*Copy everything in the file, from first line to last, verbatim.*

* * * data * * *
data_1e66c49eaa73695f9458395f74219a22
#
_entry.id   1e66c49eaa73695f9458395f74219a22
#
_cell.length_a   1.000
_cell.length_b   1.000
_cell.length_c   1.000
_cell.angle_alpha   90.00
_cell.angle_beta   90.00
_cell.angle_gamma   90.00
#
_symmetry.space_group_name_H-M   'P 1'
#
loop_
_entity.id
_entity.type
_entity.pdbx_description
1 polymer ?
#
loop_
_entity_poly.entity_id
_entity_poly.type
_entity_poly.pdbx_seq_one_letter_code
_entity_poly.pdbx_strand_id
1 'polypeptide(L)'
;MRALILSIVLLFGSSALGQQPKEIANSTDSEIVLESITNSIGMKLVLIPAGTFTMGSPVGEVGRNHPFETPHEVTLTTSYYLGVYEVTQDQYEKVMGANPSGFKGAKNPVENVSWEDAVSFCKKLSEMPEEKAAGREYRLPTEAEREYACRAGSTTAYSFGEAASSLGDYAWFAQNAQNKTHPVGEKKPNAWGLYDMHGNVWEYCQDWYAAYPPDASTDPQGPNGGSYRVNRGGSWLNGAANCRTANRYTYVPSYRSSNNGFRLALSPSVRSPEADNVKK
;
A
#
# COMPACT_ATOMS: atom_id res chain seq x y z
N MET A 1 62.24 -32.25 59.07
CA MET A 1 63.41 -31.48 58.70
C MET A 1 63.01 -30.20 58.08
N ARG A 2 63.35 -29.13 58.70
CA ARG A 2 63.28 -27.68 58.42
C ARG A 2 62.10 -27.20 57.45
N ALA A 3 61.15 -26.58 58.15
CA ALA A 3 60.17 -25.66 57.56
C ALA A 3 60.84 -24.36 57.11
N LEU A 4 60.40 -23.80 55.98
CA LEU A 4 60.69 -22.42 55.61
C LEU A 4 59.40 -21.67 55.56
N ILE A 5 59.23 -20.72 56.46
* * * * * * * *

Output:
data_1e66c49eaa73695f9458395f74219a22
#
_entry.id   1e66c49eaa73695f9458395f74219a22
#
_cell.length_a   1.000
_cell.length_b   1.000
_cell.length_c   1.000
_cell.angle_alpha   90.00
_cell.angle_beta   90.00
_cell.angle_gamma   90.00
#
_symmetry.space_group_name_H-M   'P 1'
#
loop_
_entity.id
_entity.type
_entity.pdbx_description
1 polymer ?
#
loop_
_entity_poly.entity_id
_entity_poly.type
_entity_poly.pdbx_seq_one_letter_code
_entity_poly.pdbx_strand_id
1 'polypeptide(L)'
;MRALILSIVLLFGSSALGQQPKEIANSTDSEIVLESITNSIGMKLVLIPAGTFTMGSPVGEVGRNHPFETPHEVTLTTSYYLGVYEVTQDQYEKVMGANPSGFKGAKNPVENVSWEDAVSFCKKLSEMPEEKAAGREYRLPTEAEREYACRAGSTTAYSFGEAASSLGDYAWFAQNAQNKTHPVGEKKPNAWGLYDMHGNVWEYCQDWYAAYPPDASTDPQGPNGGSYRVNRGGSWLNGAANCRTANRYTYVPSYRSSNNGFRLALSPSVRSPEADNVKK
;
A
#
# COMPACT_ATOMS: atom_id res chain seq x y z
N MET A 1 62.24 -32.25 59.07
CA MET A 1 63.41 -31.48 58.70
C MET A 1 63.01 -30.20 58.08
N ARG A 2 63.35 -29.13 58.70
CA ARG A 2 63.28 -27.68 58.42
C ARG A 2 62.10 -27.20 57.45
N ALA A 3 61.15 -26.58 58.15
CA ALA A 3 60.17 -25.66 57.56
C ALA A 3 60.84 -24.36 57.11
N LEU A 4 60.40 -23.80 55.98
CA LEU A 4 60.69 -22.42 55.61
C LEU A 4 59.40 -21.67 55.56
N ILE A 5 59.23 -20.72 56.46